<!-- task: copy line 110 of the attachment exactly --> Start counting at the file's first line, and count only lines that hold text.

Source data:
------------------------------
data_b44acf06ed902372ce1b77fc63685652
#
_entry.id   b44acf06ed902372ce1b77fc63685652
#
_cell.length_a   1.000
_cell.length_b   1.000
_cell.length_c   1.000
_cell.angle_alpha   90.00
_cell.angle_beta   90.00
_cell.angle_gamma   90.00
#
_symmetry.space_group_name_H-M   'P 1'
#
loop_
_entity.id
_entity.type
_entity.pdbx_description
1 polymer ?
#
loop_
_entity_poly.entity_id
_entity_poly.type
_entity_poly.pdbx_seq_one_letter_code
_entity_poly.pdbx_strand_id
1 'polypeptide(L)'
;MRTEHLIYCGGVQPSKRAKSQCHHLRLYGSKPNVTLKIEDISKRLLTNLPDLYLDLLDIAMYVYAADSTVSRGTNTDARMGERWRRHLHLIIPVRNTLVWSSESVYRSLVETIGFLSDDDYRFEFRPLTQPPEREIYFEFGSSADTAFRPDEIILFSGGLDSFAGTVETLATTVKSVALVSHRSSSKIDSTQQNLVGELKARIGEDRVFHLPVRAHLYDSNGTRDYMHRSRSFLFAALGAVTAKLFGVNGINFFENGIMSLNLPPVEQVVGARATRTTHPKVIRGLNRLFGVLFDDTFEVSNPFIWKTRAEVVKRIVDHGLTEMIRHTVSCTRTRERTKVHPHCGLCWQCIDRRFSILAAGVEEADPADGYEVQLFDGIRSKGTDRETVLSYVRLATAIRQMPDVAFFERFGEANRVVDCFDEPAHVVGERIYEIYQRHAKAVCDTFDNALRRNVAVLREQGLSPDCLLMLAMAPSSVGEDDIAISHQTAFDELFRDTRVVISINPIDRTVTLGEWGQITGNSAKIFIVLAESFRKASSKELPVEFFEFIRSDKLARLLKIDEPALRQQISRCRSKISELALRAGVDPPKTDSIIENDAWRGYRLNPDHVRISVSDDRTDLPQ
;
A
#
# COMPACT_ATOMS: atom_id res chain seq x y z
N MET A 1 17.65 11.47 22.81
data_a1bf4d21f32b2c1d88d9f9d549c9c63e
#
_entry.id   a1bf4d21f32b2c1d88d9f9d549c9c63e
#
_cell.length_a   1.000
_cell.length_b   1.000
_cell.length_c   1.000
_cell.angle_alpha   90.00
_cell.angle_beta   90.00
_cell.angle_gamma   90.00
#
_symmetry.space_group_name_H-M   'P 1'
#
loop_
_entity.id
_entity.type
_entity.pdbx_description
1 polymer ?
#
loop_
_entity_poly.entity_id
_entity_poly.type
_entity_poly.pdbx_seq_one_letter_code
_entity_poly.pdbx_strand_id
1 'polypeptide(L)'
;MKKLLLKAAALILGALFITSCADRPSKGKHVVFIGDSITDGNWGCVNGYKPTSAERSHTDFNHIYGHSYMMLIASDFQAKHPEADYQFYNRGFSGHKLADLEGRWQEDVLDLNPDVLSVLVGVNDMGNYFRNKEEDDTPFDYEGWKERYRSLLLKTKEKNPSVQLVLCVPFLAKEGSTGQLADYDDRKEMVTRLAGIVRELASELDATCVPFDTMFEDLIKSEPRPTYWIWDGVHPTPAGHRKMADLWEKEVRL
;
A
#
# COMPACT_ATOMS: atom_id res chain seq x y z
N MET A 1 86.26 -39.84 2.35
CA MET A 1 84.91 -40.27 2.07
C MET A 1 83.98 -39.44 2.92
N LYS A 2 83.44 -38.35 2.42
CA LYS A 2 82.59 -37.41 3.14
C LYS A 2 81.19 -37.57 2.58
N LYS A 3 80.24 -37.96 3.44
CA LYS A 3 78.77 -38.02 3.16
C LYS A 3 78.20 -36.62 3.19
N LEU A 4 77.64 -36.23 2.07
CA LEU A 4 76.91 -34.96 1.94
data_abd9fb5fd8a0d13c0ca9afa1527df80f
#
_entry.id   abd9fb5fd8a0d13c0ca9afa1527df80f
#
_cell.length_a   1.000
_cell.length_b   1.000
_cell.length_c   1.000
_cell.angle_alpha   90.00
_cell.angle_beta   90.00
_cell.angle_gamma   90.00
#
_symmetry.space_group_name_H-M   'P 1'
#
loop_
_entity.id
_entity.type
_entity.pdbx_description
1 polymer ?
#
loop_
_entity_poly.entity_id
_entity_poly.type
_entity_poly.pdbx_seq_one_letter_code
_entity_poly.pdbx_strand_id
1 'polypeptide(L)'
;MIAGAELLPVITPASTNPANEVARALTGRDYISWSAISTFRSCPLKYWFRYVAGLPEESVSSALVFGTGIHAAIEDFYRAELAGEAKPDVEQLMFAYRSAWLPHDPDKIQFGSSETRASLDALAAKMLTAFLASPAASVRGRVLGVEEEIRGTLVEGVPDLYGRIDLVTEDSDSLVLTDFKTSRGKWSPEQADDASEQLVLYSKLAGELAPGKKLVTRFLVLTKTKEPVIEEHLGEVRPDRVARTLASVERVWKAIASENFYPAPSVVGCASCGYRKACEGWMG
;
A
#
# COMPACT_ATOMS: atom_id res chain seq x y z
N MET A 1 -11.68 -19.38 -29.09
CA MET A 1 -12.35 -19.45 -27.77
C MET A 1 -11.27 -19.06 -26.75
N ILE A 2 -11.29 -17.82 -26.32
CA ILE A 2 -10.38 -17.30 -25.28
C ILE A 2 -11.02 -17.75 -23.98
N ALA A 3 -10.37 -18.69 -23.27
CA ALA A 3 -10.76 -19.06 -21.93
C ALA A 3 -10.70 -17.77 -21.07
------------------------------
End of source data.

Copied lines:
CA ALA A 3 -10.76 -19.06 -21.93